Saving New Lives

More than 200 “problem foals” pass through the neonatal unit at Hagyard Equine Medical Institute from February to June, their chances at survival resting in the hands of an expert team. Lucky youngsters emerge with a happy ending. This is one of those stories.

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February 5, 2014

The big mare kept everyone waiting. She was cumbersome yet placid, her belly stretched to weighty expanse. She had taken up residence in the high-risk maternity ward at Hagyard Equine Medical Institute near Lexington, pushing 30 days past her due date. She wasn’t in a hurry.

“Just hanging out and being pregnant,” this Darby Dan mare is in no hurry to deliver.

Numerous times as the days progressed, staff members thought labor was imminent—but nothing happened. She wanted her freedom in a paddock near the McGee Medical Center. She wanted to stroll through the cool spring air. She wanted, most importantly, to eat grass.

Over in the neonatal intensive care unit through two heavy sets of swinging doors, mares that had already given birth rested with their foals. There were equine babies of multiple breeds born with contracted limbs, “dummy” foals slow to suckle or respond to stimuli, neurological cases, and recumbent newborns tucked up on TempurPedic mattresses with intravenous drips and oxygen lines. Mid-March is foaling season in Kentucky, and the ward was beginning to fill.

From February to June, more than 200 foals pass through Hagyard’s Neonatal Intensive Care Unit. The majority are offspring of the Thoroughbred industry, although some Standardbreds, Saddlebreds, Quarter Horses, drafts, as well as a variety of pleasure horses arrive. They come not only from farms in the Lexington area but also from the states surrounding Kentucky, vanned down from Indiana, in from Ohio, or up from Tennessee.

For the most part these foals are days, sometimes hours old. Arrival times are unpredictable and unscheduled, although most troublesome cases appear in the middle of the night—mares have a tendency to foal in the quiet of late night or just before the rising sun. The NICU is for sick foals; while older patients are admitted to the other care centers in the medicine department, where veterinarians deal with another 2,500 cases per year.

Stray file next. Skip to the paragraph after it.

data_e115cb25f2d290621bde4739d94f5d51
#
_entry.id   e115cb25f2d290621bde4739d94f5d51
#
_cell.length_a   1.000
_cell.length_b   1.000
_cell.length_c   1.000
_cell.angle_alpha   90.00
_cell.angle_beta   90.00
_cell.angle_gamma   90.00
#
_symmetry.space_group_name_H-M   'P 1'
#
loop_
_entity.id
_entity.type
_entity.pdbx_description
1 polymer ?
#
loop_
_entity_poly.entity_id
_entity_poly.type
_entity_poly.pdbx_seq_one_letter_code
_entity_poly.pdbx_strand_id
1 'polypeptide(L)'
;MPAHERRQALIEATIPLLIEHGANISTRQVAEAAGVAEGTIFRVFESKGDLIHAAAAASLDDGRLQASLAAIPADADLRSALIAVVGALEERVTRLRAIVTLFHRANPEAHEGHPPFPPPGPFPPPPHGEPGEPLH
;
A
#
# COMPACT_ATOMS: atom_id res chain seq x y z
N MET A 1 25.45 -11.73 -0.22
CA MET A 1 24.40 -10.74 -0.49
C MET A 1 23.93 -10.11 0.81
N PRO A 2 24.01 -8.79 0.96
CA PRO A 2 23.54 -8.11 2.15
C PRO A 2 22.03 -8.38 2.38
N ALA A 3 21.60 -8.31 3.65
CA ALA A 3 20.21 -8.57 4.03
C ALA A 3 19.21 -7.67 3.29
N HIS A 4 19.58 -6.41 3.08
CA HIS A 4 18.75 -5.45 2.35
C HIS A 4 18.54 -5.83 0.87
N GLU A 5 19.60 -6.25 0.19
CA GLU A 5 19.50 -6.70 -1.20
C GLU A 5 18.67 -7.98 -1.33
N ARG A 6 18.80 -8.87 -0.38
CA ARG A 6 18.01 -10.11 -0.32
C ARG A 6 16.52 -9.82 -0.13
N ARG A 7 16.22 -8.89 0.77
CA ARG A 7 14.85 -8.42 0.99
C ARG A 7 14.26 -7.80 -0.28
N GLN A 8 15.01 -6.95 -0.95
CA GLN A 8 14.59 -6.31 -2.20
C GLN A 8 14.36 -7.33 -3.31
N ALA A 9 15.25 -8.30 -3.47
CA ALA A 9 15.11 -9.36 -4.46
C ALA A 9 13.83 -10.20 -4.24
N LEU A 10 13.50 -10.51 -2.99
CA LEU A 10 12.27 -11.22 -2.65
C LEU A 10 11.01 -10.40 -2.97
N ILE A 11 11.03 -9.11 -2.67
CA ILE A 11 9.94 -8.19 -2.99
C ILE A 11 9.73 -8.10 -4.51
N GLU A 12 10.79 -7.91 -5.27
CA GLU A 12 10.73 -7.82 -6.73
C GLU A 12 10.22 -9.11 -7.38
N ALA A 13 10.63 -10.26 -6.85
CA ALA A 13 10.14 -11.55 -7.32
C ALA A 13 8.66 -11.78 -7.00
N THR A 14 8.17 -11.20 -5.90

Those who work at this equine special care unit compare it to Johns Hopkins Hospital or the Mayo Clinic for humans. The veterinarians are adept at cutting-edge procedures, at testing and deliberation. Owners send their foals to Hagyard when they are unsure of the diagnosis, when they must get to the bottom of a problem quickly.

John Phillips

Darby Dan Farm Owner

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Hoping to prevent such an issue from arising, John Phillips of Darby Dan Farm, had sent the big mare. A month overdue, she’s the one that kept veterinarians waiting. Because cervical issues put her at risk for a complicated natural delivery, she was a candidate for elective Cesarean section. Dr. Michele Frazer had the case, with Dr. Robert Hunt to perform the procedure. They waited to give the foal optimal chance of survival, to make sure it was mature enough for a healthy delivery, and for his dam to signal her readiness to deliver. Time was waning, and there would soon be two patients instead of one.